Sunday Territorian

Legacy a light for the young


SEVEN years ago, our 13-year-old son Harrison was riding high – or so we thought.

He was laugh-out-loud funny, excelling at sport at St Joseph’s Hunters Hill and the sort of kid others wanted to hangout with.

So when I said “I love you” as he walked out the door in November 2014, little did I know that he would be found dead from suicide a few hours later.

The impact of his death has been enormous. Our family of four suddenly became a family of three, something we will never get used to.

Until they are gone, you don’t even think about it. The way you live and the decisions you make are based on a whole family.

But when you lose a child, you are left with a huge hole. A hole that was meant to be filled with the next 60 odd years of their life – it’s not meant to empty. Our daughter, Alexandra, had a big brother and seven years on, she is still coming to terms with being an only child.

Harrison gave us no warning signs. No visits to the psychologi­st. No visible mood changes.

We don’t know what led him to take his life; he didn’t tell anyone.

But I now know that this is not uncommon – even if there are signs, what makes one child end their life and another with seemingly worse issues not?

Adolescenc­e is full of challenges for both youth and parents. We can’t always see which kids will end their lives, so it is important to set up prevention measures that can work for all kids.

Hundreds of young people – especially amid the lockdown – are in a state of distress.

Adolescenc­e is a time to “break free”, yet they are stuck in their rooms doing online exams by themselves. There are no formals, no “gathos”, no end of HSC celebratio­ns.

The numbers confirm they are struggling with increased suicides and increased pressure on emergency department­s. But what about those who suffer in silence?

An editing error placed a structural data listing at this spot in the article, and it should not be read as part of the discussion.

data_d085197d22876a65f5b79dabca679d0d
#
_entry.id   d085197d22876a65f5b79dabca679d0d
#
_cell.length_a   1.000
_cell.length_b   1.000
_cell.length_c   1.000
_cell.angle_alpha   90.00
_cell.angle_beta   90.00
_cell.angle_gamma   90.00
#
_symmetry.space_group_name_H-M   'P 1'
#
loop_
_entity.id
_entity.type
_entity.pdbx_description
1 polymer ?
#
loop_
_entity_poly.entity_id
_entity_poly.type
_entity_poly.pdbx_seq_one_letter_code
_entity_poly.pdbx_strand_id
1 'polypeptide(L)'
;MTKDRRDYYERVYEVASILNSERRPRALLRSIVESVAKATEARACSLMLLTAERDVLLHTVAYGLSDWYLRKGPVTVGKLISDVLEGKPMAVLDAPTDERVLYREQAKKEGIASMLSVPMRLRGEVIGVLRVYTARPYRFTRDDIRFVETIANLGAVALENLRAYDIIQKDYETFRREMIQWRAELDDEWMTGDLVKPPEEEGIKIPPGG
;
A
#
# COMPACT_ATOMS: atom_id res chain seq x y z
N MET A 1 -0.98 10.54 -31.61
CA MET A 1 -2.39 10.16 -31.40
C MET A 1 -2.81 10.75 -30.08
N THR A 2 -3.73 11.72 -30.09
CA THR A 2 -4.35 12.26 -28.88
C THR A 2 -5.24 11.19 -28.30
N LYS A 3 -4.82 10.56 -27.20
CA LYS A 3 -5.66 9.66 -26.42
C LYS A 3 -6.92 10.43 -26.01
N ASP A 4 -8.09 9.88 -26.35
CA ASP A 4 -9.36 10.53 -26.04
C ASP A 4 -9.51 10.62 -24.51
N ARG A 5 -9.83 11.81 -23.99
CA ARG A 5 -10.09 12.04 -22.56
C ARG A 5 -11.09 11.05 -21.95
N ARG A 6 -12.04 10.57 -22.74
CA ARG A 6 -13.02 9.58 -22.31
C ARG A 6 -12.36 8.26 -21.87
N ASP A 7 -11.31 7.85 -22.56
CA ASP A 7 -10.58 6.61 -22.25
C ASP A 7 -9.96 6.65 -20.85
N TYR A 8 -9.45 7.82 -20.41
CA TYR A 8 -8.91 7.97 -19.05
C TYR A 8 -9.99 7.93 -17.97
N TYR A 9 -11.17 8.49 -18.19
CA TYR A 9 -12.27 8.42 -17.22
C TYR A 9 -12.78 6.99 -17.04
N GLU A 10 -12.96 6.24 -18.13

It breaks my heart every time I’m told about yet another teen who has taken their life.

Past government initiative­s focus on the crisis-end. While this is important, we need to also make an impact way before this and we need to target young people who are not adequately considered.

Government and profession­al services say “when you feel down, talk to who you know and trust”.

They also say “reach out to those who need help”, but this message is not getting through to young people.

It is unrealisti­c to expect them to know how to navigate the many services and numbers out there, let alone spend time doing it or have the courage to ask for help.

We need to get into their [digital] world, speak their language, involve them as part of the solution and get in early before it’s too late.

After Harrison’s death, we started the Harrison Riedel Foundation and created the YourCrew app based on research, lived experience and young people’s input.

YourCrew helps young people mobilise their close and supportive network, friends, family and significan­t others and encourages them to communicat­e their feelings regularly through simple emojis and check in with their Crew.

We built YourCrew to pick up on subtle mood changes, alert Crew when things could be getting bad, and make it easy for young people to ask for help with the push of a button.


It breaks my heart every time I’m told about yet another teen who has taken their life.

It’s about picking up the ones who go silent.

It has everything all in one place, direct links to profession­al help, advice on what to say and do, for both young people and Crew, a private journal that can be easily shared and a chat function with relevant prompts so young people don’t have to speak face-to-face, and much more.

It is always with them on their phone, is free and available 24/7.

The aim is to build a sense of belonging and connectedn­ess through regular contact with known and trusted people who care about them – their Crew.

And research tells us that knowing someone has your back and cares about you can be protective of mental health issues and help you face life’s ups and downs.

It’s too late for Harrison, and us, but if we get young people building a support network early and regularly communicat­ing with them, they are less likely to fall through the cracks – like Harrison, our son, did.

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